Denny places a great deal of reliance on our recent decision in Spencer v. General Electric Co., 894 F.2d 651 (4th Cir. 1990). Spencer, however, offers scant support for his argument. The Spencer court pointed out that Texas State Teachers "noted that, in a rare case, a plaintiff's technical success on a claim may be so de minimis that it cannot be said that the plaintiff has 'prevailed' for fee-shifting purposes.... [I]f we were to look only at the one dollar below in evaluating Spencer's success, we might be faced with just such a rare case." Id. at 662. We now are presented with "such a rare case," and we are convinced that the relief obtained by Denny failed to cross the " 'statutory threshold' of prevailing party status." Texas State Teachers, 489 U.S. at 789.
The district court found that Denny could "point to no meaningful success beyond his de minimis one dollar judgment, a judgment which obviously had no effect on the relationship between plaintiff and Hinton." 131 F.R.D. at 662. In Spencer, the district court specifically pointed to the defendant corporation's revised anti-harassment policy as having been prompted by Spencer's lawsuit, and, on appeal, this court held that this policy revision was a sufficiently significant result to support the prevailing party status accorded Spencer by the district court. Denny, however, has failed to explain how the relief he obtained is anything other than de minimis. He argues that the finding of a violation of a constitutional right is per se more than a nominal victory, but this argument would render the concept of de minimis relief meaningless. Every nominal damage award has as its basis a finding of liability, but obviously many such victories are Pyrrhic ones. Had Denny's lawsuit or the ultimate judgment effected some change in prison policy or the removal from office of one or more offending officials, his argument might have some force. However, Hinton was removed as superintendent of the prison one and a half years before Denny's lawsuit was even filed. We do not mean to depreciate the value of the judgment as a vindication of Denny's rights, and it cannot be denied that a host of serious abuses occurred at the Piedmont Correctional Center. However, other than the single beating that was the basis of the judgment in Denny's favor, these abuses were not uncovered as a result of the lawsuit.
Each of the post-Texas State Teachers cases cited by Denny for the proposition that nominal damages creates an entitlement to Sec. 1988 fees is distinguishable. Allen v. Higgins, 902 F.2d 682 (8th Cir. 1990), is the most closely analogous case to Denny's, but the force of the holding that a fee award may be made on the basis of a $1.00 jury award alone is undermined by the Eighth Circuit's failure to cite Texas State Teachers in its opinion. The same holds true for Fyfe v. Curlee, 902 F.2d 401 (5th Cir. 1990), cert. denied, 111 S. Ct. 346 (1990). The three cases cited by Denny that do cite Texas State Teachers are also distinguishable. In two of these cases, although damage awards were overturned by the appeals courts and the damage issue remanded to the trial courts, the plaintiffs obtained benefits beyond the awards (in addition to retaining the potential for a future award on remand, a possibility foreclosed in Denny's case). Herrington v. County of Sonoma, 883 F.2d 739 (9th Cir. 1989) (affirming district court's award of injunctive relief); Starrett v. Wadley, 876 F.2d 808 (10th Cir. 1989) ($75,000 judgment against defendant in his individual capacity not appealed). In a third case cited by Denny, the appeals court remanded to the district court for a determination of whether the plaintiff could be viewed as a prevailing party solely on the basis of an out-of-court settlement by which the defendant agreed to implement a grievance procedure. Clark v. Township of Falls, 890 F.2d 625 (3rd Cir. 1989). In none of these cases was prevailing party status conferred solely on the basis of a nominal damage award.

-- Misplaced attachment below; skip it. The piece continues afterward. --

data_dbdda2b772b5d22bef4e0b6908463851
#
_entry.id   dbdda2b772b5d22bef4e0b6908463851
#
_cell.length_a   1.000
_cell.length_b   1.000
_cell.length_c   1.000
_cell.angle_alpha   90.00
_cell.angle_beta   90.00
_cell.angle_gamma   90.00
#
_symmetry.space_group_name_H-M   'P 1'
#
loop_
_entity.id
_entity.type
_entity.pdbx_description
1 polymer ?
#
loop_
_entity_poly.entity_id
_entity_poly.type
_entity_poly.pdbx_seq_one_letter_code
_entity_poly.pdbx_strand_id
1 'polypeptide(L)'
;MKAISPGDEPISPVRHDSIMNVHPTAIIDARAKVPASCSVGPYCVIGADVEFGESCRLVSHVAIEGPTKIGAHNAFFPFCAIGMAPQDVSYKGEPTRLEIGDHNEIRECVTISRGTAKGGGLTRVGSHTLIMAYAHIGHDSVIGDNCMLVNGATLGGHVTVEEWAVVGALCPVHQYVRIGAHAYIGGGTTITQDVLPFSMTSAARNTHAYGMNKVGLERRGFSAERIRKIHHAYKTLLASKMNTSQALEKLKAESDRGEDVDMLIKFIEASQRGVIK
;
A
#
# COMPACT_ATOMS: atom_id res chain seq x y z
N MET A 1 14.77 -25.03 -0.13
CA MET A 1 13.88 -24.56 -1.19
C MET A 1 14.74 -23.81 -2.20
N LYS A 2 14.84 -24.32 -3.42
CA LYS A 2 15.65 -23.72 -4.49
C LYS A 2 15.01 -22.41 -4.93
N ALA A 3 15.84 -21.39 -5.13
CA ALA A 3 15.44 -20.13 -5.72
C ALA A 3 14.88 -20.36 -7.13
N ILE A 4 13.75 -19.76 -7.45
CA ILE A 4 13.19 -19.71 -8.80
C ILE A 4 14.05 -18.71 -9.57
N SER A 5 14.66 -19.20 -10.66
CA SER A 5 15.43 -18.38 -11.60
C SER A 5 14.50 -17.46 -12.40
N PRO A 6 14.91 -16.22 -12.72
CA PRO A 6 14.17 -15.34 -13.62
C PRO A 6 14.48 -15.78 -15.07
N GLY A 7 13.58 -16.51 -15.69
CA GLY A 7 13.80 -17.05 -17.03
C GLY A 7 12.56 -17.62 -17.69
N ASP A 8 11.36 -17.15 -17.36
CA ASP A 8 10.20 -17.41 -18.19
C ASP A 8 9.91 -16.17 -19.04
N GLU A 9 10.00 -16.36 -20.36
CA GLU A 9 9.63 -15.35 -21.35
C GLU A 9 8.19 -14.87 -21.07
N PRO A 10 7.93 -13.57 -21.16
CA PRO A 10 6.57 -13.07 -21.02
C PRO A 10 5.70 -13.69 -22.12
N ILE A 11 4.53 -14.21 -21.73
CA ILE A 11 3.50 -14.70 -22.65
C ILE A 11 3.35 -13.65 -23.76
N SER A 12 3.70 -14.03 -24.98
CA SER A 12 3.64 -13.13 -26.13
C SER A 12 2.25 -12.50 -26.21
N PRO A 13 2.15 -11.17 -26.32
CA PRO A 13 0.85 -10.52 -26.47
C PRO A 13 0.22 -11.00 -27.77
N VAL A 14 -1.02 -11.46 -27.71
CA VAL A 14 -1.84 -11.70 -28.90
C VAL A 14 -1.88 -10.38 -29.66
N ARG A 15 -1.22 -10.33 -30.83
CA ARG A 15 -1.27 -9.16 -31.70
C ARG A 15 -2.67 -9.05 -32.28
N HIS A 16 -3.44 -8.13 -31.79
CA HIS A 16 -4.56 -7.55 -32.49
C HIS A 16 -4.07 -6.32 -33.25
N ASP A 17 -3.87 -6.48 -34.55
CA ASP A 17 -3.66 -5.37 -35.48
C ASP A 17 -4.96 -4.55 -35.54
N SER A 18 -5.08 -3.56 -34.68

Under Fed. R. Civ. P. 54(d), "costs shall be allowed as of course to the prevailing party unless the court otherwise directs...." Rule 68 provides that should a party reject a pre-trial offer of settlement and subsequently obtain a judgment less favorable than the offer, then all costs incurred by the offeror after the offer was made shall be payable by the offeree. See Crossman v. Marcoccio, 806 F.2d 329, 331-332 (1st Cir. 1986) (Rule 68 requires the offeree to bear his own costs as well as to pay offeror's post-offer costs.) The defendants' offer of $5,000 clearly transformed Hinton into the prevailing party, for Rule 54(d) purposes, as of February 18, 1987. Under Rules 68 and 54(d), then, Denny (but not his lawyer) would be liable for all post-offer costs incurred by Hinton. Under Rule 54(d) alone, Denny was found liable for all of Woodard and Elliott's costs.